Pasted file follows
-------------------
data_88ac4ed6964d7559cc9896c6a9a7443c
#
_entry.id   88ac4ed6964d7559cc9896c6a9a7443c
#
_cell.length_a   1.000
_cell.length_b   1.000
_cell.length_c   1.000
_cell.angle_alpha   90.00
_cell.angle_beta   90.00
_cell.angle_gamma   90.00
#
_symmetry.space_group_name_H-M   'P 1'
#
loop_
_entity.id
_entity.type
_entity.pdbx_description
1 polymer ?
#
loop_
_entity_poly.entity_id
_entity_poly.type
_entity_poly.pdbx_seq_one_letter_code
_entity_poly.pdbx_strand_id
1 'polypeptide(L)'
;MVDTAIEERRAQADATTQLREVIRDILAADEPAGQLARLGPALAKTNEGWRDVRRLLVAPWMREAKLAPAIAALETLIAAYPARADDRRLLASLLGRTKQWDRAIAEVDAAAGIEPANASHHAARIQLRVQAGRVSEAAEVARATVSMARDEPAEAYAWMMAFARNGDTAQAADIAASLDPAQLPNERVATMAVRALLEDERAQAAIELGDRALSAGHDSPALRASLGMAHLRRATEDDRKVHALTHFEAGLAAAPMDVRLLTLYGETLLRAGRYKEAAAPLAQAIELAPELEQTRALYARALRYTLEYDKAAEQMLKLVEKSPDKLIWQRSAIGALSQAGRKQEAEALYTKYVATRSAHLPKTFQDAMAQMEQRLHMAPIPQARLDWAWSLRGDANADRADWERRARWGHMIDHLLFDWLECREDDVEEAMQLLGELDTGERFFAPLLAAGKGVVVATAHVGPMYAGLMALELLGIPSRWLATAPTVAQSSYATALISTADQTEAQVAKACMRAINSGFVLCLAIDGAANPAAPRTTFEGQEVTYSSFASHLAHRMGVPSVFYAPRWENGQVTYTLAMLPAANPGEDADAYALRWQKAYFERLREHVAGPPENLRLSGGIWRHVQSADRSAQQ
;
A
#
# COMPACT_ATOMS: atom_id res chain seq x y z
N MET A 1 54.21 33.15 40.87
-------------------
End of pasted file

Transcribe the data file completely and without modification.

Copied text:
data_88ac4ed6964d7559cc9896c6a9a7443c
#
_entry.id   88ac4ed6964d7559cc9896c6a9a7443c
#
_cell.length_a   1.000
_cell.length_b   1.000
_cell.length_c   1.000
_cell.angle_alpha   90.00
_cell.angle_beta   90.00
_cell.angle_gamma   90.00
#
_symmetry.space_group_name_H-M   'P 1'
#
loop_
_entity.id
_entity.type
_entity.pdbx_description
1 polymer ?
#
loop_
_entity_poly.entity_id
_entity_poly.type
_entity_poly.pdbx_seq_one_letter_code
_entity_poly.pdbx_strand_id
1 'polypeptide(L)'
;MVDTAIEERRAQADATTQLREVIRDILAADEPAGQLARLGPALAKTNEGWRDVRRLLVAPWMREAKLAPAIAALETLIAAYPARADDRRLLASLLGRTKQWDRAIAEVDAAAGIEPANASHHAARIQLRVQAGRVSEAAEVARATVSMARDEPAEAYAWMMAFARNGDTAQAADIAASLDPAQLPNERVATMAVRALLEDERAQAAIELGDRALSAGHDSPALRASLGMAHLRRATEDDRKVHALTHFEAGLAAAPMDVRLLTLYGETLLRAGRYKEAAAPLAQAIELAPELEQTRALYARALRYTLEYDKAAEQMLKLVEKSPDKLIWQRSAIGALSQAGRKQEAEALYTKYVATRSAHLPKTFQDAMAQMEQRLHMAPIPQARLDWAWSLRGDANADRADWERRARWGHMIDHLLFDWLECREDDVEEAMQLLGELDTGERFFAPLLAAGKGVVVATAHVGPMYAGLMALELLGIPSRWLATAPTVAQSSYATALISTADQTEAQVAKACMRAINSGFVLCLAIDGAANPAAPRTTFEGQEVTYSSFASHLAHRMGVPSVFYAPRWENGQVTYTLAMLPAANPGEDADAYALRWQKAYFERLREHVAGPPENLRLSGGIWRHVQSADRSAQQ
;
A
#
# COMPACT_ATOMS: atom_id res chain seq x y z
N MET A 1 54.21 33.15 40.87